Issues in the UK and Germany have "put pressure on growth" at IBM in Q1, during which revenue fell for the 20th quarter in a row, leading it to miss Wall Street expectations, prompting shares to slump by five per cent.
For the three months to 31 March, net profit at IBM fell 13 per cent annually to $1.8bn, on revenue which was down three per cent over the same period to $18.2bn - missing analysts' expectations of $18.4bn. IBM shares were trading at $170.05 per share before its results announcement, but fell as much as five per cent to around $160 per share soon after.
Although the company as a whole saw sales decline for the 20th quarter in a row, its strategic imperatives revenue grew 12 per cent annually to $7.8bn, and cloud revenue grew by a third to $3.5bn.
On an earnings call, IBM's CFO Martin Schroeter said the UK and Germany caused a headache for the firm.
"Currency was once again a headwind to growth, fairly consistent with the impact in the fourth quarter," he said, on an earnings call transcribed by Seeking Alpha. "At current spot rates, that headwind will be more substantial over the next couple of quarters. On a geographic basis, last quarter I talked about the impact of macro and geopolitical trends on some countries' performance. In Europe, much of this continued into the first quarter, with the clients in the UK and Germany, in particular, putting pressure on our growth."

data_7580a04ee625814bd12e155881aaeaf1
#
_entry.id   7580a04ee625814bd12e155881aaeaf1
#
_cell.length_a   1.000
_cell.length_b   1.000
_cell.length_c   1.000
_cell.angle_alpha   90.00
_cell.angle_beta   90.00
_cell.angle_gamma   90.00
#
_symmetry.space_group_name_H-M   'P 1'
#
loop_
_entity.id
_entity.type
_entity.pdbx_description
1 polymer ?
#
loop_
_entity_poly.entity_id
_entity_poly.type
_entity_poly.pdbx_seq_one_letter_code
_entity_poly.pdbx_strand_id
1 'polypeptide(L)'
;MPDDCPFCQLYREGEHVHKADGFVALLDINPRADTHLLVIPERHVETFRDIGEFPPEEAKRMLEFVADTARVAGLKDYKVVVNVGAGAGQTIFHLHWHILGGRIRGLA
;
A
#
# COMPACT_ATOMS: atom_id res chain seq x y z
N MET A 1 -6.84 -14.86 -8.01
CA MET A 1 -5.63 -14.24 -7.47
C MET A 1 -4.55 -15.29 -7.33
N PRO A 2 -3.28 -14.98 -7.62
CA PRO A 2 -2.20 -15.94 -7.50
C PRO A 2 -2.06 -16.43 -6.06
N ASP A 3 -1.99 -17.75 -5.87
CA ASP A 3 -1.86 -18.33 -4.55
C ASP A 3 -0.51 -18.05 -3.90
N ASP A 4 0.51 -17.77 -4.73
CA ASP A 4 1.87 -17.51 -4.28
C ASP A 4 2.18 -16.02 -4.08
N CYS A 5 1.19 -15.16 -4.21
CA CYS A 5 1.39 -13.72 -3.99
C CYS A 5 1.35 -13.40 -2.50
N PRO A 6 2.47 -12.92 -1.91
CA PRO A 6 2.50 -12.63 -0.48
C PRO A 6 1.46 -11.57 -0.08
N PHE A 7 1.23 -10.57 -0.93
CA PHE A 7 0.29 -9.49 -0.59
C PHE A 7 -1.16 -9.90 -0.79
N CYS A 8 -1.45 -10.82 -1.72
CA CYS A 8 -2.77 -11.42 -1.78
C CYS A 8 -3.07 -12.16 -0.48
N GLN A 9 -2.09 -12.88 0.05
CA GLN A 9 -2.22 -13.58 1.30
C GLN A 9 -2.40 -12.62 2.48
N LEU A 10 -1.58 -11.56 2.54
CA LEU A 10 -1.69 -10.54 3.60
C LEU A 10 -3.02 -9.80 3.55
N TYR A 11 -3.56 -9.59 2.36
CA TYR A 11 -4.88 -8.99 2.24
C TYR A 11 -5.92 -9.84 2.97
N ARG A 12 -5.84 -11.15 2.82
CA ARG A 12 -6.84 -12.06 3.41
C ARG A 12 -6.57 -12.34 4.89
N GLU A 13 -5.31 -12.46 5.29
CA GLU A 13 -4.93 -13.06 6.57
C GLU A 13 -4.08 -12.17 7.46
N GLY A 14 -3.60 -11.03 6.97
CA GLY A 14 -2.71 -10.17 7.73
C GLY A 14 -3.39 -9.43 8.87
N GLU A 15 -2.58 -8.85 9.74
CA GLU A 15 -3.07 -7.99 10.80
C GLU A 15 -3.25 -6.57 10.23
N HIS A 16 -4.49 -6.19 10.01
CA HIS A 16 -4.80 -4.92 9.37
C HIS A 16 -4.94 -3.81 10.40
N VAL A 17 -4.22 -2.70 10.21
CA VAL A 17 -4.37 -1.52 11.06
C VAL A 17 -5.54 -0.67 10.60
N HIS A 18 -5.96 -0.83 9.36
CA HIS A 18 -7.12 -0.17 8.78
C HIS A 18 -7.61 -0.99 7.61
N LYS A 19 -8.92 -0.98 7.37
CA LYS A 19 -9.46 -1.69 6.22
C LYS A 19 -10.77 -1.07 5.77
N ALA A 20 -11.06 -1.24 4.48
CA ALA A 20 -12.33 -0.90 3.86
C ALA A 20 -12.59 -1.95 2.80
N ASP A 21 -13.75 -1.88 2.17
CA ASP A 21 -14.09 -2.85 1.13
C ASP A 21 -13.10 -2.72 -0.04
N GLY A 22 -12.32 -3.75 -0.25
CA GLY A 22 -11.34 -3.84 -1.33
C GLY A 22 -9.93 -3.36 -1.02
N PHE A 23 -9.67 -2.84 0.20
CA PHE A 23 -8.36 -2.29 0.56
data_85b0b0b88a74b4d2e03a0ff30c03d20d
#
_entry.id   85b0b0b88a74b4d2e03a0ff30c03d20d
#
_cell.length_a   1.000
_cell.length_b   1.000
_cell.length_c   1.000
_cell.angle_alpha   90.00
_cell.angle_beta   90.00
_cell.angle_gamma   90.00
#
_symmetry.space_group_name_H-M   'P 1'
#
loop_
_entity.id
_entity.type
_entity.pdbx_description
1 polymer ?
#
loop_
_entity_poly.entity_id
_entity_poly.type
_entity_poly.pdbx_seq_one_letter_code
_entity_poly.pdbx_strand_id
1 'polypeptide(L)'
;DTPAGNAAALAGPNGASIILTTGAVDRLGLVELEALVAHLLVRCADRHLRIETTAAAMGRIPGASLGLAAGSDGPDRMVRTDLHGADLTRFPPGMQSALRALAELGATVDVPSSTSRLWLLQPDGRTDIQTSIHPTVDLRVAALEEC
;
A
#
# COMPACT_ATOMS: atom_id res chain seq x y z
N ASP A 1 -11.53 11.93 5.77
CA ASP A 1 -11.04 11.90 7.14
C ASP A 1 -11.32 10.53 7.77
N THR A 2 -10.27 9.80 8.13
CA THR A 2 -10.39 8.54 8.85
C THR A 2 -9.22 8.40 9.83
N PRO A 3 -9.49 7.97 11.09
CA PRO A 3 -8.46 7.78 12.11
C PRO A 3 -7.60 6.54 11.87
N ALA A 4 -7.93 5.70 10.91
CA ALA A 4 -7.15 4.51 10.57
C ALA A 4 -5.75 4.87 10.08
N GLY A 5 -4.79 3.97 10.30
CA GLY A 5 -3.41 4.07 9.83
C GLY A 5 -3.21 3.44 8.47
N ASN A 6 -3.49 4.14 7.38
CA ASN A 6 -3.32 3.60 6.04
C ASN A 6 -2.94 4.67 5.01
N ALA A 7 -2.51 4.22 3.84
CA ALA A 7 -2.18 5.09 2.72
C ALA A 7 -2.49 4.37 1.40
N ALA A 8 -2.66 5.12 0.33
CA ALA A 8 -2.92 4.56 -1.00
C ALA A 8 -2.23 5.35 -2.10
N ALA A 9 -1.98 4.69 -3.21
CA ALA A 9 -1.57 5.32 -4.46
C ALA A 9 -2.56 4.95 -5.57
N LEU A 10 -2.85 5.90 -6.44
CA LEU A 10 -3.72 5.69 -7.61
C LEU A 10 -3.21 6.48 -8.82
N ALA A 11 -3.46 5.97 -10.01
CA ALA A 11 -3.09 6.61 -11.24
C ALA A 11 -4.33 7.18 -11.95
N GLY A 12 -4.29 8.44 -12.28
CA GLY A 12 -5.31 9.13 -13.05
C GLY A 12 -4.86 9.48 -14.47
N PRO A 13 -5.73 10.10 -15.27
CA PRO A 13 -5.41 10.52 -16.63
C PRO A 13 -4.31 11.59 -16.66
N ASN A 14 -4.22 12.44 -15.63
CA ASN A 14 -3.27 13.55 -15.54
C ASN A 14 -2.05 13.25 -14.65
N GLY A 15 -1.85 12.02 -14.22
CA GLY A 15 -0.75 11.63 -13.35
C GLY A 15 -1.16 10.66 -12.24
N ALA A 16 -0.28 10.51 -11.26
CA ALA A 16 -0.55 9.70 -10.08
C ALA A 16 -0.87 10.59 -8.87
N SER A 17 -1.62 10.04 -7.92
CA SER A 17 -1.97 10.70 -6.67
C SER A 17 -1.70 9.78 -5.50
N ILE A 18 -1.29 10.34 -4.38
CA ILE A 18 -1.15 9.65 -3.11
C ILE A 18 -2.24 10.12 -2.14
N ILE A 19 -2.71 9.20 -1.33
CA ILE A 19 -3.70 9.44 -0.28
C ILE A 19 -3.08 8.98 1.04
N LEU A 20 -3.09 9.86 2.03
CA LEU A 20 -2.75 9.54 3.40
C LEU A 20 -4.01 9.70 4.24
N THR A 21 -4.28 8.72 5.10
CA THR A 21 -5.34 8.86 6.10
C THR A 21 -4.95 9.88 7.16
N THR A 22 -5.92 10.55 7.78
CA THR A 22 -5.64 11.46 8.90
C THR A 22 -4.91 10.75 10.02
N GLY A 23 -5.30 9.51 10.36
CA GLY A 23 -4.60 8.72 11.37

IBM's Cognitive Solutions business was the only unit within the firm to grow in Q1, with sales up 2.1 per cent annually to $4.1bn, driven by analytics, security and Watson. Its Global Business Services revenue fell three per cent to $4bn, while its Technology Services and Cloud arm's revenue also dropped 2.5 per cent to $8.5bn. IBM's Systems unit suffered the biggest annual decline in sales - down 16.8 per cent to $1.4bn, and its Global Financing division slumped 1.2 per cent to $405m.
In a statement, IBM's CEO Ginni Rometty said the company is focusing on the right areas of the market.
"In the first quarter, both the IBM Cloud and our cognitive solutions again grew strongly, which fuelled robust performance in our strategic imperatives," she said. "In addition, we are developing and bringing to market emerging technologies such as blockchain and quantum, revolutionising how enterprises will tackle complex business problems in the years ahead."
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